# Sampling uncertainty (uncertainty in standard deviation)

Say I took twenty measurements of the wind velocity at a point. This is a sample of the infinite number of measurements I would need to get the true velocity at that point. I then calculate the mean and standard deviation. I now want to know how close the mean and standard deviation from the sample are, to the true mean and true standard deviation of the population.

I can calculate a standard error and a confidence interval. This will give me the uncertainty, due to sampling, of my mean. But I've read that the sample data must typically be normal distributed and the population standard deviation must be known, see link below: http://www.stat.yale.edu/Courses/1997-98/101/confint.htm

If the sample data is not normally distributed and/or the population standard deviation not known, a standardized "t distribution" must be used. Where can I find a simple link which explains what are the confidence intervals using a t distribution? (e.g. for sample data which is normally distributed, 95% confidence interval uses 1.96 from the standardized normal distribution).

Next, how do I calculate the uncertainty of the measured standard deviation of the sample? Another user asked this question here: Calculating uncertainty in standard deviation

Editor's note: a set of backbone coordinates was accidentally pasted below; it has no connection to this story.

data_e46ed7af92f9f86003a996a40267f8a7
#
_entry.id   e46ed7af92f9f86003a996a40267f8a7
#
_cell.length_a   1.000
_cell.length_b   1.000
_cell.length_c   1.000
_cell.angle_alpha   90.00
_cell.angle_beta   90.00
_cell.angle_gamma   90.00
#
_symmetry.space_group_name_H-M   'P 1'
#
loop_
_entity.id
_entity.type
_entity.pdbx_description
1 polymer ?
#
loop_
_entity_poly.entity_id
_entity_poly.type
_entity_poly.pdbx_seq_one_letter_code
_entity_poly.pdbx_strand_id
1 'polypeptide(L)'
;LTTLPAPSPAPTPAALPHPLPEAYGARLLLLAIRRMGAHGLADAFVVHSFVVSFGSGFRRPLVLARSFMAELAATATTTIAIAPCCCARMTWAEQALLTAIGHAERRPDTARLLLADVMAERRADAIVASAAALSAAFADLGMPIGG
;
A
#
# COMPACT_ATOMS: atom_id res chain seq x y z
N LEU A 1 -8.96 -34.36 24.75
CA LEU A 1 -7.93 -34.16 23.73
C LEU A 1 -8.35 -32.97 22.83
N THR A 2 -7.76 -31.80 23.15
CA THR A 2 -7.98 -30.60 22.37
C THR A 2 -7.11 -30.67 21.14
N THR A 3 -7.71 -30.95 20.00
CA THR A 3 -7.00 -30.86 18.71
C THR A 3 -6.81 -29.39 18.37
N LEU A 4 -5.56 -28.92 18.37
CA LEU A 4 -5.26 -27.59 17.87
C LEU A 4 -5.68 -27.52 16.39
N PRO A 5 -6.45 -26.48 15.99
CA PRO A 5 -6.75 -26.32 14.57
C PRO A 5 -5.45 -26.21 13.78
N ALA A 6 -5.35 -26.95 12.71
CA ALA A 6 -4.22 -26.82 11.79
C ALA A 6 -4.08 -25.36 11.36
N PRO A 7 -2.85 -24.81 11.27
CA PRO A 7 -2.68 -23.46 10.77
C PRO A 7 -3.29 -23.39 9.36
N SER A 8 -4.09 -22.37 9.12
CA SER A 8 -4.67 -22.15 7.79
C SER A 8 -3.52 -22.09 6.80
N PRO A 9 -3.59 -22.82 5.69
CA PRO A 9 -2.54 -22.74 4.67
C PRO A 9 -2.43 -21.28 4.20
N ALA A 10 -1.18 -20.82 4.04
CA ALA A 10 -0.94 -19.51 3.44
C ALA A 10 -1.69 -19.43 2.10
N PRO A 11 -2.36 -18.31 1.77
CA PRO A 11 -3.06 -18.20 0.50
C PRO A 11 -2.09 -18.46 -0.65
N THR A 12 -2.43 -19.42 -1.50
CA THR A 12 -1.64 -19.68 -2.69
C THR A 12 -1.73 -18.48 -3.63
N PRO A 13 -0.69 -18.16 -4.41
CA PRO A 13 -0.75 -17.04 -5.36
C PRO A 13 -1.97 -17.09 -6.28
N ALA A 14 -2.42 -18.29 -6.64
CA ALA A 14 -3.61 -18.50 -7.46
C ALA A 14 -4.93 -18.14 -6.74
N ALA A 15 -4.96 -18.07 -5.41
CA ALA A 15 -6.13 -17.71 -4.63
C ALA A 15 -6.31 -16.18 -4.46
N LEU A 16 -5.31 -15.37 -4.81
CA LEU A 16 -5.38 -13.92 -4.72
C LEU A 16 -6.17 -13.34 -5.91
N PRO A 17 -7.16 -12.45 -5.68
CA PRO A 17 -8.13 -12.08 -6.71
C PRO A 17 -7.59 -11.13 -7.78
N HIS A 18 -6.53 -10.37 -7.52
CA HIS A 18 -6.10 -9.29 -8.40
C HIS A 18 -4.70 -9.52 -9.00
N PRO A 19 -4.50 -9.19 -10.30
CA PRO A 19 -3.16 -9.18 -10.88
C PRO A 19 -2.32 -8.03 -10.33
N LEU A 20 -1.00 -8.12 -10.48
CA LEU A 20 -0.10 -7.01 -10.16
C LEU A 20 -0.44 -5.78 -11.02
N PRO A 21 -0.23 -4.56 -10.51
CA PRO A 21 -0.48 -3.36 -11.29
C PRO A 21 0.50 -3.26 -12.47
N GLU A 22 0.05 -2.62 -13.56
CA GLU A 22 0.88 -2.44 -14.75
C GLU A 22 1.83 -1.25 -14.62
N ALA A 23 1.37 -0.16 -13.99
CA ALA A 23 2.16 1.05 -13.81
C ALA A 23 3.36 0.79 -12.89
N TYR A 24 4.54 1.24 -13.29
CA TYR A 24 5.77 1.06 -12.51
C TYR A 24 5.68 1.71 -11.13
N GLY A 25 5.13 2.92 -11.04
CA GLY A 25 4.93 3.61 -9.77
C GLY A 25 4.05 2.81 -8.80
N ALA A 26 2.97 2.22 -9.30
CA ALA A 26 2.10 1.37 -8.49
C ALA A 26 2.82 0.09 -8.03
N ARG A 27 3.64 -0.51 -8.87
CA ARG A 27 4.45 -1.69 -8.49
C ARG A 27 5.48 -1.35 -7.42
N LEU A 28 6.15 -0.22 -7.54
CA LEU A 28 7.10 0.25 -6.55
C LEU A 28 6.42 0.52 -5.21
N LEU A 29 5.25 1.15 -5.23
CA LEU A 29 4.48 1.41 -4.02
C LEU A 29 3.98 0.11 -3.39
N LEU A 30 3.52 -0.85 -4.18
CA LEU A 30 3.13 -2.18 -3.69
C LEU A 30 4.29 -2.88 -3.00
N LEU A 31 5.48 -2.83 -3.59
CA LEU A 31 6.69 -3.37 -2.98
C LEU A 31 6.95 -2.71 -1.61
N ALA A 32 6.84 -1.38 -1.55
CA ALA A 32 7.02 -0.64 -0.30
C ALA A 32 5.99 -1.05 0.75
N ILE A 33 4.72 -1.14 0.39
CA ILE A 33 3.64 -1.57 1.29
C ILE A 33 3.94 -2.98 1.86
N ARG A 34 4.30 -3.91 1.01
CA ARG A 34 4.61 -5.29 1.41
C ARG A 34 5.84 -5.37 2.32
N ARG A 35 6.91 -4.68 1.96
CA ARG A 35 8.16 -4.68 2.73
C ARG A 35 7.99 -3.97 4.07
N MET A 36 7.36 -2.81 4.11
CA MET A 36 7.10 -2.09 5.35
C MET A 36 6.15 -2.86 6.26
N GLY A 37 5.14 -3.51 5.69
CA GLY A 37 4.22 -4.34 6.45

It was replied to with a formula that resembles the standard error. My question is, where does this formula come from? I can't find it in the statistics books I am using. I don't want a derivation or proof of it, just a source so I can read a little about it and reference it. What assumptions does it use?

I have also found how I can estimate intervals for the measured standard deviation of the sample data: https://faculty.elgin.edu/dkernler/statistics/ch09/9-3.html

But it seems to only be applicable if the sample data is normally distributed. What do I do if it isn't normally distributed or I don't have enough samples?

EDIT: I have found some advice on the t-distribution that has helped me: https://stattrek.com/probability-distributions/t-distribution.aspx